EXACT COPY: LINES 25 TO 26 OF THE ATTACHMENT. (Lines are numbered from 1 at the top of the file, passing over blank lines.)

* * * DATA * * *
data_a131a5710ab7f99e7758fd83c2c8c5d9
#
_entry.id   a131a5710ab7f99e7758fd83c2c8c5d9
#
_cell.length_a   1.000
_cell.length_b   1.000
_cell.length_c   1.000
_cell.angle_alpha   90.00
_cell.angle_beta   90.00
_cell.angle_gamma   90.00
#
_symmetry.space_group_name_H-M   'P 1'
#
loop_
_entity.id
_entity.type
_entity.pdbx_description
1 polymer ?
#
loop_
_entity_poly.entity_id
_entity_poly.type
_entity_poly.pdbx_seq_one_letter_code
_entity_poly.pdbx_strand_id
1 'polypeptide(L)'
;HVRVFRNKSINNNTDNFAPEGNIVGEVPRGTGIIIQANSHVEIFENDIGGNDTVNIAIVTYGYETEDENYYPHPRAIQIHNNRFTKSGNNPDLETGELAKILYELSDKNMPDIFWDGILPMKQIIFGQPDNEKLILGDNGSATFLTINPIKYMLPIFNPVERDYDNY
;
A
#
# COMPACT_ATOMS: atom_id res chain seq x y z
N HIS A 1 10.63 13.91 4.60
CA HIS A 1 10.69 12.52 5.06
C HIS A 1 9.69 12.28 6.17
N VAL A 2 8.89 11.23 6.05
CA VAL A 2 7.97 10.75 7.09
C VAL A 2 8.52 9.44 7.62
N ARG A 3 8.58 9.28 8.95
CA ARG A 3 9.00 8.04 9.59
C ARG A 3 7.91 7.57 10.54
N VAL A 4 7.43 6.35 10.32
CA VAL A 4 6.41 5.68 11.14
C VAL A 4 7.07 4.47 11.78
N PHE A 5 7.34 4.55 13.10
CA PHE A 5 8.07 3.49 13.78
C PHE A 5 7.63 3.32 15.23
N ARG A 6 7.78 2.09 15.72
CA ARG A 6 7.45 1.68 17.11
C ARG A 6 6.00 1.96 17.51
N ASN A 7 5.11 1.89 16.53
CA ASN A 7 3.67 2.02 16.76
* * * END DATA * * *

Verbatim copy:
1 'polypeptide(L)'
;HVRVFRNKSINNNTDNFAPEGNIVGEVPRGTGIIIQANSHVEIFENDIGGNDTVNIAIVTYGYETEDENYYPHPRAIQIHNNRFTKSGNNPDLETGELAKILYELSDKNMPDIFWDGILPMKQIIFGQPDNEKLILGDNGSATFLTINPIKYMLPIFNPVERDYDNY